Norman/Transitional: The south arcade, together with the east arch of the north arcade and the chancel arch, probably represent the earliest architectural evidence in the church, but the sequence of the building is not at all clear. Firstly, a description is required:
There are several questions that need to be considered. Firstly, was arch C-D, which has the distinction of dogtooth on the label, built during the same campaign as the rest of the arcade further west, or during a later campaign. Pevsner sees it as a later decision in the early 13th century to join the two western bays of c.1190 with the transept arch. This is persuasive, considering the fact that the western bays exhibit entirely Romanesque motifs apart from their pointed arches. On the other hand, the fact that the arch is otherwise exactly the same suggests that it is part of the same build, which may have progressed slowly. Furthermore, although pier C has a jumbled capital with what appear to be vertical splits in both its north and south faces, neither this, the column or the base appear to have originally been a respond (which they would have been if the arcade was originally intended without arch C-D). Indeed the respond was probably simple like respond A, so pier C could only be interpreted as copying the column and base of pier B, and reusing older detail for its capital (3). There is no denying, however, that the dogtooth frieze is far more elegant than the capital of C.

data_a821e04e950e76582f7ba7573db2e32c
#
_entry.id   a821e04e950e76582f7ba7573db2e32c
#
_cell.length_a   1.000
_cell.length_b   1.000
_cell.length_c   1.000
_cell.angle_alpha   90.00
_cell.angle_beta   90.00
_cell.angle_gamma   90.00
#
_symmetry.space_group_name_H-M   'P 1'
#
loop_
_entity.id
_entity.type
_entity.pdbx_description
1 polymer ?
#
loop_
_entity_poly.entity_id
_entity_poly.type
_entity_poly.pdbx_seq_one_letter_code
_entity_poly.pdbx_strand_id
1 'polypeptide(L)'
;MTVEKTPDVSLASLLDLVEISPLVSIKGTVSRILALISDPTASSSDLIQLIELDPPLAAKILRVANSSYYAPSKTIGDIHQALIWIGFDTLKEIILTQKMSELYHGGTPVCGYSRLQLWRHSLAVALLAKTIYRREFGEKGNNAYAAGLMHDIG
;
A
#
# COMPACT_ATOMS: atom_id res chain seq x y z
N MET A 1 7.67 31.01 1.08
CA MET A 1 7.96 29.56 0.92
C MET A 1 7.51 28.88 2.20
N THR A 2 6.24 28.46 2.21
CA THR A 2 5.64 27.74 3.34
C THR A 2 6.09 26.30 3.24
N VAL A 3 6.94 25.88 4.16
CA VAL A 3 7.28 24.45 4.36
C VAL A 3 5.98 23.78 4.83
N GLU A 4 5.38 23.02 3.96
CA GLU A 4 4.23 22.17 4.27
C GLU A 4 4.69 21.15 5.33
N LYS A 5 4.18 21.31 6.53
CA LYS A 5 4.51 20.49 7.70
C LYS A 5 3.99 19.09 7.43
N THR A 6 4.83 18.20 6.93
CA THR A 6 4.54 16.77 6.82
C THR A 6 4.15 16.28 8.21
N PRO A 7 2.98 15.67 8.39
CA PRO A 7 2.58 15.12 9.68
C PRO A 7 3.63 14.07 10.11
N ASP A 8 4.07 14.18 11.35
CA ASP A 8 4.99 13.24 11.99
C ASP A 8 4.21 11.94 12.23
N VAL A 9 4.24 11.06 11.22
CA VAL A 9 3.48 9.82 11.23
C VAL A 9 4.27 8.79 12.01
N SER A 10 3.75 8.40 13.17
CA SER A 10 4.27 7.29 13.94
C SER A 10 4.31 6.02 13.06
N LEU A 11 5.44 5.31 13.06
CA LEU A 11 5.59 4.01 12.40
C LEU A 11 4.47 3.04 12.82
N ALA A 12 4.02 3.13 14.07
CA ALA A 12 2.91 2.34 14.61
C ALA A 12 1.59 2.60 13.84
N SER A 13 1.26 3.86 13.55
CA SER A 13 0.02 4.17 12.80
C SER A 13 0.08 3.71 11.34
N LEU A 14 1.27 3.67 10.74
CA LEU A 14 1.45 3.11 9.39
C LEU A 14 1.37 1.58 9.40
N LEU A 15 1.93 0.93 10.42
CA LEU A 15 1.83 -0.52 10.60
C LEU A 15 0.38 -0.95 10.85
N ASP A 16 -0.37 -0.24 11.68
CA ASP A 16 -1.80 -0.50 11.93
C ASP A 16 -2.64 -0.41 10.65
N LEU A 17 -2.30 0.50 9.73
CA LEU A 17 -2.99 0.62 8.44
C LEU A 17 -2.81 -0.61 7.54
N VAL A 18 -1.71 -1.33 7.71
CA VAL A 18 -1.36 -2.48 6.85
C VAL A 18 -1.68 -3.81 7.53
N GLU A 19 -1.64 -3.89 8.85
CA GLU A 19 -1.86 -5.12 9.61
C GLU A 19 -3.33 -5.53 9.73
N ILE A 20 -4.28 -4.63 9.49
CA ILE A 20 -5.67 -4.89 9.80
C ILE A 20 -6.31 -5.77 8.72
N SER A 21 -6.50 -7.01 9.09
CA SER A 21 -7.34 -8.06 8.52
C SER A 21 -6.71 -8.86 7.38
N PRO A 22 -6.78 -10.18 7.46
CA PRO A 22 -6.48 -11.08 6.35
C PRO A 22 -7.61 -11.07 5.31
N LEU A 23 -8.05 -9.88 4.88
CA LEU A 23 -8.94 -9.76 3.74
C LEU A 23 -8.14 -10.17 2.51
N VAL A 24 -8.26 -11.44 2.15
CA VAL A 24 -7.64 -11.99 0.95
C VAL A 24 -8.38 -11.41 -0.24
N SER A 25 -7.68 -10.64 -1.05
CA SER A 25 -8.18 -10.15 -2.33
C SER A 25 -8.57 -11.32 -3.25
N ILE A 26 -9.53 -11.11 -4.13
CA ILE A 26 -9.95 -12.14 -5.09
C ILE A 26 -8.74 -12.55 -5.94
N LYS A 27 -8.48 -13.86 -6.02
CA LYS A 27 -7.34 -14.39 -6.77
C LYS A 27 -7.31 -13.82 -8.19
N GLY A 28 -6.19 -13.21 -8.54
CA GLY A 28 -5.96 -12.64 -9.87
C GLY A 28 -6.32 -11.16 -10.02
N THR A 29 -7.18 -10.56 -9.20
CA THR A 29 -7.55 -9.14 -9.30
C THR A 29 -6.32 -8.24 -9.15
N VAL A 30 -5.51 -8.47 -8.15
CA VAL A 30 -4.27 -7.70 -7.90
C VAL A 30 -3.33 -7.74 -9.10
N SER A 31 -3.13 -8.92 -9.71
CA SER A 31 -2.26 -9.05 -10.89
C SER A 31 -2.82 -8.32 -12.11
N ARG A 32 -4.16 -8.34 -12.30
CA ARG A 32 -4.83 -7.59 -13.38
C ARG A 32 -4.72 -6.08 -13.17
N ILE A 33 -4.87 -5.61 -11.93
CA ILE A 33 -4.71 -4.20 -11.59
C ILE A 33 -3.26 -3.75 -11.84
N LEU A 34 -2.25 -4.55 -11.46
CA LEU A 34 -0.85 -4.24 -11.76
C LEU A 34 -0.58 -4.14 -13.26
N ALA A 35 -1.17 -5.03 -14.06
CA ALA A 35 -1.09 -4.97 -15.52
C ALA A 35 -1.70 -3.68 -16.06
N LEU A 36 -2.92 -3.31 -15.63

The second question concerns the date of the transept arches, and more particularly whether they date from before, after, or during the building of the rest of the south arcade (with or without the contentious dogtooth bay). Pevsner considers the transept arches to be either contemporary with or a few years earlier than the arcade, while the Victoria County History considers them slightly later (3). In any case, their different style and quality suggest that they were not built during the same campaign.